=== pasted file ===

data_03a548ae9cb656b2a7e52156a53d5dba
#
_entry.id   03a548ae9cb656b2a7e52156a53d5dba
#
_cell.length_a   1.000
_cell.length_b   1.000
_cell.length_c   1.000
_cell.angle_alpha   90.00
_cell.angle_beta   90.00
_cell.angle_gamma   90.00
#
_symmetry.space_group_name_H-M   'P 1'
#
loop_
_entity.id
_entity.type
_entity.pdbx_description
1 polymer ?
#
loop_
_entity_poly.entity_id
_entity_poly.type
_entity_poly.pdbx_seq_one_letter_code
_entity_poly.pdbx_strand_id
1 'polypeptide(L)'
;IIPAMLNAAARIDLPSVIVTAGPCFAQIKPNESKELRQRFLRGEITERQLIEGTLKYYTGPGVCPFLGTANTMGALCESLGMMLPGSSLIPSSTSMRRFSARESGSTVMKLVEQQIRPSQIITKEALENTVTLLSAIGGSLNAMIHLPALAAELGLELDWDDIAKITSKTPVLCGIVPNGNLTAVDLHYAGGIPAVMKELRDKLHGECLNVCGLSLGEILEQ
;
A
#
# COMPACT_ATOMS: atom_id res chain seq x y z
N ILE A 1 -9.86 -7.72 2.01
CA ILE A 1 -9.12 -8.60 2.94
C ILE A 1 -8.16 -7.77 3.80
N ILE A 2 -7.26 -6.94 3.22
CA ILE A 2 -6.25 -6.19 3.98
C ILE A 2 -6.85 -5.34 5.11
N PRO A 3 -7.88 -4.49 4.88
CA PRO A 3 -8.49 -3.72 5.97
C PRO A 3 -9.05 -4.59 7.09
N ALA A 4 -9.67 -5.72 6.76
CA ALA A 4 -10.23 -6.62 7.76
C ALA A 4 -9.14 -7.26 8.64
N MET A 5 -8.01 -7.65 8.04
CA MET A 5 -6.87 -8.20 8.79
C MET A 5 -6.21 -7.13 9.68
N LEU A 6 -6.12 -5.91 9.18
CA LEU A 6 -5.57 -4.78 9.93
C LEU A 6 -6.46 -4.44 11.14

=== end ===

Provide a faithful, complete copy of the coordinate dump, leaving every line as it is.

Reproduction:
data_03a548ae9cb656b2a7e52156a53d5dba
#
_entry.id   03a548ae9cb656b2a7e52156a53d5dba
#
_cell.length_a   1.000
_cell.length_b   1.000
_cell.length_c   1.000
_cell.angle_alpha   90.00
_cell.angle_beta   90.00
_cell.angle_gamma   90.00
#
_symmetry.space_group_name_H-M   'P 1'
#
loop_
_entity.id
_entity.type
_entity.pdbx_description
1 polymer ?
#
loop_
_entity_poly.entity_id
_entity_poly.type
_entity_poly.pdbx_seq_one_letter_code
_entity_poly.pdbx_strand_id
1 'polypeptide(L)'
;IIPAMLNAAARIDLPSVIVTAGPCFAQIKPNESKELRQRFLRGEITERQLIEGTLKYYTGPGVCPFLGTANTMGALCESLGMMLPGSSLIPSSTSMRRFSARESGSTVMKLVEQQIRPSQIITKEALENTVTLLSAIGGSLNAMIHLPALAAELGLELDWDDIAKITSKTPVLCGIVPNGNLTAVDLHYAGGIPAVMKELRDKLHGECLNVCGLSLGEILEQ
;
A
#
# COMPACT_ATOMS: atom_id res chain seq x y z
N ILE A 1 -9.86 -7.72 2.01
CA ILE A 1 -9.12 -8.60 2.94
C ILE A 1 -8.16 -7.77 3.80
N ILE A 2 -7.26 -6.94 3.22
CA ILE A 2 -6.25 -6.19 3.98
C ILE A 2 -6.85 -5.34 5.11
N PRO A 3 -7.88 -4.49 4.88
CA PRO A 3 -8.49 -3.72 5.97
C PRO A 3 -9.05 -4.59 7.09
N ALA A 4 -9.67 -5.72 6.76
CA ALA A 4 -10.23 -6.62 7.76
C ALA A 4 -9.14 -7.26 8.64
N MET A 5 -8.01 -7.65 8.04
CA MET A 5 -6.87 -8.20 8.79
C MET A 5 -6.21 -7.13 9.68
N LEU A 6 -6.12 -5.91 9.18
CA LEU A 6 -5.57 -4.78 9.93
C LEU A 6 -6.46 -4.44 11.14